• A “Calderbank” model (where claimants suffer costs penalties if they refuse reasonable settlement offers which exceed the compensation eventually awarded) will not be introduced at this stage but one will be considered if other reforms are ineffective.
    • A consultation will be launched on introducing a system of “protected conversations” to allow open and frank discussions without the existence of formal disputes. We expect this to receive popular support from employers. It removes the risk that currently surrounds this type of conversation. It will not, however, extend to protecting discriminatory acts.
    • The Government will also consider whether it can introduce an alternative to the current tribunal process for low-value straightforward claims such as holiday pay, a so-called “Rapid Resolution” scheme. The aim is that these claims would not require a hearing and therefore should be quicker and lower cost.
    • The Government wants to give businesses access to mediation in a low-risk, low-cost environment. A pilot scheme in the retail sector is to be launched to explore how mediation experience can be shared with others in the supply chain. A further regional pilot will be launched to explore how mediation networks might provide low-cost mediation in their area.
    • There will be a call for evidence on TUPE to assess the effectiveness of the regulations. While the Government accepts that the regulations implement EU law, it is concerned that TUPE is gold-plated and unnecessarily bureaucratic. Questions include whether the inclusion of the service provision changes reduces the burden on business. Other areas of interest focus on the ability to harmonise changes after transfer and the application of TUPE to different managerial levels within a business. Responses are due by 31 January 2012. Should the balance of evidence call for a change, there will be a formal consultation on any specific changes in 2012.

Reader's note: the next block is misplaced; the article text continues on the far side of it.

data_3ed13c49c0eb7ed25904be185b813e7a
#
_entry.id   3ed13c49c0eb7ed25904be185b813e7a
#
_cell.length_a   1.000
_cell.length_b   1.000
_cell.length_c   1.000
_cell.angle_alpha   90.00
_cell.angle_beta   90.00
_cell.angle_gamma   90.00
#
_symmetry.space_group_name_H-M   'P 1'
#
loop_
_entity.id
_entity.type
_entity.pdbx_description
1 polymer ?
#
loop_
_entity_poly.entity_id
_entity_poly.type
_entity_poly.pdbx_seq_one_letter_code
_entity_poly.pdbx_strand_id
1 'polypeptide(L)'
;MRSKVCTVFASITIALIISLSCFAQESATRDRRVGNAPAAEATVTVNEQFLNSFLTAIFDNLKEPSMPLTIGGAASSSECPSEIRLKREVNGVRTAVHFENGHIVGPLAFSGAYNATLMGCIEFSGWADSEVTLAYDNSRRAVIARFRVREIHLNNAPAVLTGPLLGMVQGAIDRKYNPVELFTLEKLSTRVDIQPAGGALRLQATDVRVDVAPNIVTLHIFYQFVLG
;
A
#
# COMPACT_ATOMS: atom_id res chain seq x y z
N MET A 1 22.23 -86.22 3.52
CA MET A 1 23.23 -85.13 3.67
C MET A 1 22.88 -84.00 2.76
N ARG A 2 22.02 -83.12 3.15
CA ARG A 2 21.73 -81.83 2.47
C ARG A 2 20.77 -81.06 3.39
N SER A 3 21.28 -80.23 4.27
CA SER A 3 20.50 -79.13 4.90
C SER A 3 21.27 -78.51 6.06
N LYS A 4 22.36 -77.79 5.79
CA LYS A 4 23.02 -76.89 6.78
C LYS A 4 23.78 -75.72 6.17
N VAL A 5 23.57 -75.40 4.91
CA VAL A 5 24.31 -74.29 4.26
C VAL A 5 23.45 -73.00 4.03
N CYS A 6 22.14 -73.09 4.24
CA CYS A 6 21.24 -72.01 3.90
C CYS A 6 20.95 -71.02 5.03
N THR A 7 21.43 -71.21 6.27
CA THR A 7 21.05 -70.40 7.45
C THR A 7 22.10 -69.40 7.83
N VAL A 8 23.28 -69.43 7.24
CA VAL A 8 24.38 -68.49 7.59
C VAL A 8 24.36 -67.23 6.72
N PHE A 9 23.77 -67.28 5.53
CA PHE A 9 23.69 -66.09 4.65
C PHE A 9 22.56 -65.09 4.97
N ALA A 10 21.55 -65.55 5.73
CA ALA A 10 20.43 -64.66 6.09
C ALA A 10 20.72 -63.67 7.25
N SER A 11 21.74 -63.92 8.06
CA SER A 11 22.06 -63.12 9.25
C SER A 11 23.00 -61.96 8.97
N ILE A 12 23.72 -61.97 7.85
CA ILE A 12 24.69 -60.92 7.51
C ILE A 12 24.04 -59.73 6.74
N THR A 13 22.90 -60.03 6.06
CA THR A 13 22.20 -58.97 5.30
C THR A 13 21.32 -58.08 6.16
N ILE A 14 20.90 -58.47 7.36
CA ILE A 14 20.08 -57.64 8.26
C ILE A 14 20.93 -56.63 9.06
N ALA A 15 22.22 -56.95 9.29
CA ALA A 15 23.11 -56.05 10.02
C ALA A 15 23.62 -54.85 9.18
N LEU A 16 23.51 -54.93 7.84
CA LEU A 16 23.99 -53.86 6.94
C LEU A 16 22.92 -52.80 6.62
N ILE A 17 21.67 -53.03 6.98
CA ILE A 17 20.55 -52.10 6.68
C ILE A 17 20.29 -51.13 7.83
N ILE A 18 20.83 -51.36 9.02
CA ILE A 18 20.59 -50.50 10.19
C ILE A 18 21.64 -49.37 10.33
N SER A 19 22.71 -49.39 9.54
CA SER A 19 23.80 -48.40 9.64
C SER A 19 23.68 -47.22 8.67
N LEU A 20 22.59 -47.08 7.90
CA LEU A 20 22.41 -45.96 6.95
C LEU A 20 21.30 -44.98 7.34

• There is a further call for evidence on collective redundancies. The main areas for consideration are:
      • reducing the minimum time period for consultation when 100 or more employees are at risk from 90 to 60, 45 or 30 days; and
      • addressing a lack of clarity around when consultation periods should start and end and the definition of “establishment”.

    Again, responses are required by 31 January 2012.

    • Consultation on introducing fees for tribunal claims will be published shortly by the Ministry of Justice. There will be two choices. The first will involve payment to lodge a claim, the second will involve payment to take a claim to a hearing. There will be a remissions system for those who need help but no details of how this will be managed are yet available. Previous leaked information has suggested fees of £250 for lodging a claim and £1,000 at the hearing (with adjustments for claims for over £30,000). The fee proposals will be controversial but employers should benefit from this attempt to dissuade unmeritorious claimants.
    • The CRB system will change and this should greatly simplify recruitment for employers. It is intended that CRB checks will be available online from 2013 and will be kept up to date for a small fee.
    • Flexible working will be extended and the maternity/paternity regime will be modernised to allow fathers to spend more time with their children.

    Taken together these proposals mark some significant changes to a wide variety of existing employment law issues. Many will be welcomed by employers, but not all are guaranteed to make it through the calls for evidence and consultation. We will keep you in touch with developments throughout 2012.